Despite the show’s minor flaws, the 10-episode series on Netflix has a way of charming its viewers. One thing that was done significantly well is the blooming relationship between Robert and AJ. Robert has no clue what to do with the kid that stowed away on his RV during his cross-country tour to Dallas, Texas. AJ wants to make it to her grandfather’s house no matter what gets in her way. Robert just wants to make it to Miss Drag USA and win the pageant money to continue pursuing his dreams of having a nightclub. It is slowly approaching, and Robert can’t turn back now. So, he allows AJ to travel with him against his will.

The two begin to learn a lot about each other such as the reason why AJ was left alone to fend for herself in the first place and how Robert is somehow still in love with Hector. They bicker and bond until the two are completely inseparable. It is a quirky and unsuspecting love story that transcends the ordinary.


In fact, the entire show transcends the ordinary. As the plot develops over the course of the season, it becomes apparent that Robert and AJ are not going to make it to Dallas so easily. Hector has learned that Robert reported him to the police, so he embarks on a journey to get back at him no matter what the cost. His one-eyed accomplice, Lady Danger (Tia Carrere), tags along to assure the queen won’t be a further threat to her plastic surgery business. The two resemble dumb and dumber on their chase to getting revenge. Not to mention the two absolutely despise one another.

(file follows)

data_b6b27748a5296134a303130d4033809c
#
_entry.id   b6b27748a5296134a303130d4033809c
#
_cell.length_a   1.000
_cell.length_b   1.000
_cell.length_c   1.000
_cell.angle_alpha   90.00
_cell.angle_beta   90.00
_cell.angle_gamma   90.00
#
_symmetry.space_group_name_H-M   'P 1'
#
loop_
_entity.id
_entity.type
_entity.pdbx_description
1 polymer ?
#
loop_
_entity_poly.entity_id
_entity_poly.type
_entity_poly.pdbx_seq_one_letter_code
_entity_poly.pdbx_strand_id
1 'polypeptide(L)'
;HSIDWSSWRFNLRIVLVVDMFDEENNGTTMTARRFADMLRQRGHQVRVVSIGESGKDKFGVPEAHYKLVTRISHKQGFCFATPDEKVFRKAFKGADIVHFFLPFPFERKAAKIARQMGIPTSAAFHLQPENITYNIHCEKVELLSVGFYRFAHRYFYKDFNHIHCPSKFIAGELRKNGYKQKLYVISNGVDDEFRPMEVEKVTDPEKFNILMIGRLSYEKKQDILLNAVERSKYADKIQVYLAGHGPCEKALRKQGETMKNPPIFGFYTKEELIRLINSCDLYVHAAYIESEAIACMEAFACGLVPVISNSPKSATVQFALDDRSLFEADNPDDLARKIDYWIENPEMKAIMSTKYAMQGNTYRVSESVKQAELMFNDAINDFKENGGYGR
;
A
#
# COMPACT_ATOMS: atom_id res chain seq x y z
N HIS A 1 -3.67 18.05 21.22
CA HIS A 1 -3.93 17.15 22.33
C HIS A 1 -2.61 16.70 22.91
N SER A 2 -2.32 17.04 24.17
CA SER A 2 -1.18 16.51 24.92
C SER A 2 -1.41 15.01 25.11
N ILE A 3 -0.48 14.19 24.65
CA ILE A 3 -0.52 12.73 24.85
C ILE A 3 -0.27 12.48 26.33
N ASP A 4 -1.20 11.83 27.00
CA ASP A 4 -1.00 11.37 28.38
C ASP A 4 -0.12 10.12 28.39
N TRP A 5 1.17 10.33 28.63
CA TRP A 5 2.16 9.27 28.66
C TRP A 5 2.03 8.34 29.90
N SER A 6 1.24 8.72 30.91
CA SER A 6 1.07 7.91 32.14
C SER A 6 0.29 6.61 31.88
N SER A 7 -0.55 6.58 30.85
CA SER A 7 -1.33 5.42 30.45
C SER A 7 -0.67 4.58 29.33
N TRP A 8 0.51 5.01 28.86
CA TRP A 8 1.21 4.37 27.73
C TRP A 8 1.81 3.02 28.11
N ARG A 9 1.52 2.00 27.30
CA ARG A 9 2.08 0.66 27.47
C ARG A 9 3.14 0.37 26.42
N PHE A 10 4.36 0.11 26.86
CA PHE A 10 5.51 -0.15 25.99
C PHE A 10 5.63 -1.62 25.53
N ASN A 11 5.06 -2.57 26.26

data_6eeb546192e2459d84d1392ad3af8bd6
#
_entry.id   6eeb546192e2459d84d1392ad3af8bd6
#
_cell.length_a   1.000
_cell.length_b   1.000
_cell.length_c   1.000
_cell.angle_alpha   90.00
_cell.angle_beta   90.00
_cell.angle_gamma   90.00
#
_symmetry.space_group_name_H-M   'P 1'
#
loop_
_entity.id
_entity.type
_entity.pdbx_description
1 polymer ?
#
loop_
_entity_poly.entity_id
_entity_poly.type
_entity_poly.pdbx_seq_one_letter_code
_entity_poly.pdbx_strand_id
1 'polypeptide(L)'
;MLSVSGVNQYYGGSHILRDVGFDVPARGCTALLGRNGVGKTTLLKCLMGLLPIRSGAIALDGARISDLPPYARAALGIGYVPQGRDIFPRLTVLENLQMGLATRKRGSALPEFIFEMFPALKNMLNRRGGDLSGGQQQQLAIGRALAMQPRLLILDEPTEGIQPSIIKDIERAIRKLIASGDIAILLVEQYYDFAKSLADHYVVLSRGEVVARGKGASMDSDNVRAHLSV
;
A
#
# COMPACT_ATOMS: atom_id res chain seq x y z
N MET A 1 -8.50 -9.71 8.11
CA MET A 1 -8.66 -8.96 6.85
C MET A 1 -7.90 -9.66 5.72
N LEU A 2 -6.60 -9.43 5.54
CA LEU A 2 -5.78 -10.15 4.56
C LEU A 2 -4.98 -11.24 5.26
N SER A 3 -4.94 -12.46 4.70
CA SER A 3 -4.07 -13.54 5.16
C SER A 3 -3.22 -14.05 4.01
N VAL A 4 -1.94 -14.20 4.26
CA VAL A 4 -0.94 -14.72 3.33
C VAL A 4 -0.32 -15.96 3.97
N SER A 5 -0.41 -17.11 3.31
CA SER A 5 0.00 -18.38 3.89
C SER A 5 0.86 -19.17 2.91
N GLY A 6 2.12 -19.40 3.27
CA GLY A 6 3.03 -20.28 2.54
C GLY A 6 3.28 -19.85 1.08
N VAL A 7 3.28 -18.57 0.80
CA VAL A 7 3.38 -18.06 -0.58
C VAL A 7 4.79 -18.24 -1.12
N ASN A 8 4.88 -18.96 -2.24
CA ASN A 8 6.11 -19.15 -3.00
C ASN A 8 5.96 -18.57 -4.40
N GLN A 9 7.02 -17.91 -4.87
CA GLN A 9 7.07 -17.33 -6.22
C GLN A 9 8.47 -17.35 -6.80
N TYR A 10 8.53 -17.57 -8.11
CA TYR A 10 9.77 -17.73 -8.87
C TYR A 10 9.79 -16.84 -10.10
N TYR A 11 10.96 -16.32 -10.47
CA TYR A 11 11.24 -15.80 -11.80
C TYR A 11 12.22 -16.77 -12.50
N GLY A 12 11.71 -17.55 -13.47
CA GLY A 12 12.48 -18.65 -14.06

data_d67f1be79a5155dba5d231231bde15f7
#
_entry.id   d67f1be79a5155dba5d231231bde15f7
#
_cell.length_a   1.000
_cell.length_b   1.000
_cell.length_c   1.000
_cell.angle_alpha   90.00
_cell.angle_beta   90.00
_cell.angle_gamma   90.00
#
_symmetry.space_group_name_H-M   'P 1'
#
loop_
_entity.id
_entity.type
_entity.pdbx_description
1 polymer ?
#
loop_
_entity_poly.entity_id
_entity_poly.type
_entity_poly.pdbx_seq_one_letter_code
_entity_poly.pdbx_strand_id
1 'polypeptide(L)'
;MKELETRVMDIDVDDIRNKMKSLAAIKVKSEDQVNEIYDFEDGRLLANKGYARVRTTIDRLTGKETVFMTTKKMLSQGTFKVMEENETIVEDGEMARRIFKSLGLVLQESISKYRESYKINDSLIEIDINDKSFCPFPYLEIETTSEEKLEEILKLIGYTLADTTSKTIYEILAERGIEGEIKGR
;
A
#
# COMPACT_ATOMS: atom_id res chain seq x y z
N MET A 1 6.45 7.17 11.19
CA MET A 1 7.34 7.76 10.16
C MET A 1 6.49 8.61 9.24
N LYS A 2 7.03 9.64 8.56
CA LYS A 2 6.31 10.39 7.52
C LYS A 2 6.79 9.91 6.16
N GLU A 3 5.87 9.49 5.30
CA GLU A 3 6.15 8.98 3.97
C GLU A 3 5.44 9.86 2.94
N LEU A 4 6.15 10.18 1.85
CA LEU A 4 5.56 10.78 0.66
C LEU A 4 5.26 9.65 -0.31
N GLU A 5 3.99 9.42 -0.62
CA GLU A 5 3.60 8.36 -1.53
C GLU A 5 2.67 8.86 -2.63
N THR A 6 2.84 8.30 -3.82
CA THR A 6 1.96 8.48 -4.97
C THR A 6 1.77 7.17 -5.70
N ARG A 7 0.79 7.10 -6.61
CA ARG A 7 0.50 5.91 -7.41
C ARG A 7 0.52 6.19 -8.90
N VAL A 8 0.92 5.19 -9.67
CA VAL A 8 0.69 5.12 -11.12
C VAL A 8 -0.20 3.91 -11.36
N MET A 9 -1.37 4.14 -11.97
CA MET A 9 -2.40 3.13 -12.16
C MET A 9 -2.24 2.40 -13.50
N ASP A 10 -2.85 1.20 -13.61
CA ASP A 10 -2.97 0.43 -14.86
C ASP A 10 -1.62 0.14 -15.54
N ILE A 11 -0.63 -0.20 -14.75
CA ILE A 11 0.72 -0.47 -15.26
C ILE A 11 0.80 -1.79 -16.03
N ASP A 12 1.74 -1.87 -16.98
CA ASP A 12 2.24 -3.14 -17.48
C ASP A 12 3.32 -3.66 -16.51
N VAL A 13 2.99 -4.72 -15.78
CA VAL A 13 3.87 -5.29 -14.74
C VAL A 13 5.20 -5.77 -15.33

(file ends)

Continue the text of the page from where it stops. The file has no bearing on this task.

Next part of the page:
Another aspect of the show that was done well is the forthright way in which the cast dispels knowledge not only about drag but what it means to be gay, less fortunate and a minority in America. While there is not constant streams of hate placed on the characters, there is always an underlying message of accepting people for who they are. In one episode, Robert even tells AJ that people are complex and one can never assume a situation will only go one way. Also, Robert struggles with wanting to stick labels on others himself. He has an issue identifying exactly who AJ wants to be because she dresses in more masculine clothing than a little girl typically would; however, he figures out it is not up to him to decide who she is.